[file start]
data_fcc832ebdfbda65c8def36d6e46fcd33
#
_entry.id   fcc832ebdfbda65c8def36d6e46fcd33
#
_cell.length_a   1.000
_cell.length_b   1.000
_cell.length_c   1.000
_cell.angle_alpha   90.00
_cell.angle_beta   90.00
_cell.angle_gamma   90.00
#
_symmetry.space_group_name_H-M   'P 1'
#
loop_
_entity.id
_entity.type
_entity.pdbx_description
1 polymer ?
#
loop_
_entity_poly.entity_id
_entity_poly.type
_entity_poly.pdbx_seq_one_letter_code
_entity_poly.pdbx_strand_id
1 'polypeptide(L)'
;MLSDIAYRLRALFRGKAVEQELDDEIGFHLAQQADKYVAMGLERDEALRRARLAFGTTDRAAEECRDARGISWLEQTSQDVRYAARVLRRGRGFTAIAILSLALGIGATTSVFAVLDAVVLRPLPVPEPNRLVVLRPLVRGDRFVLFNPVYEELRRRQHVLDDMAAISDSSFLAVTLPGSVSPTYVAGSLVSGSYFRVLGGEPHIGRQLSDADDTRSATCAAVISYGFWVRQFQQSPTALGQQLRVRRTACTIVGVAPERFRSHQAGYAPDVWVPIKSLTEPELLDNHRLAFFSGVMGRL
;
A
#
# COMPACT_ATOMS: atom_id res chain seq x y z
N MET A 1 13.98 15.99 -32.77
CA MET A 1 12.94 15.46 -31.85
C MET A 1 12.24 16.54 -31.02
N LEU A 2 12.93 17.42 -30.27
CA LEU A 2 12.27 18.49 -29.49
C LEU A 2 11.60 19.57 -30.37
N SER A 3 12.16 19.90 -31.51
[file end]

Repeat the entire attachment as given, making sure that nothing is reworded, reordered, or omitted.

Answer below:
data_fcc832ebdfbda65c8def36d6e46fcd33
#
_entry.id   fcc832ebdfbda65c8def36d6e46fcd33
#
_cell.length_a   1.000
_cell.length_b   1.000
_cell.length_c   1.000
_cell.angle_alpha   90.00
_cell.angle_beta   90.00
_cell.angle_gamma   90.00
#
_symmetry.space_group_name_H-M   'P 1'
#
loop_
_entity.id
_entity.type
_entity.pdbx_description
1 polymer ?
#
loop_
_entity_poly.entity_id
_entity_poly.type
_entity_poly.pdbx_seq_one_letter_code
_entity_poly.pdbx_strand_id
1 'polypeptide(L)'
;MLSDIAYRLRALFRGKAVEQELDDEIGFHLAQQADKYVAMGLERDEALRRARLAFGTTDRAAEECRDARGISWLEQTSQDVRYAARVLRRGRGFTAIAILSLALGIGATTSVFAVLDAVVLRPLPVPEPNRLVVLRPLVRGDRFVLFNPVYEELRRRQHVLDDMAAISDSSFLAVTLPGSVSPTYVAGSLVSGSYFRVLGGEPHIGRQLSDADDTRSATCAAVISYGFWVRQFQQSPTALGQQLRVRRTACTIVGVAPERFRSHQAGYAPDVWVPIKSLTEPELLDNHRLAFFSGVMGRL
;
A
#
# COMPACT_ATOMS: atom_id res chain seq x y z
N MET A 1 13.98 15.99 -32.77
CA MET A 1 12.94 15.46 -31.85
C MET A 1 12.24 16.54 -31.02
N LEU A 2 12.93 17.42 -30.27
CA LEU A 2 12.27 18.49 -29.49
C LEU A 2 11.60 19.57 -30.37
N SER A 3 12.16 19.90 -31.51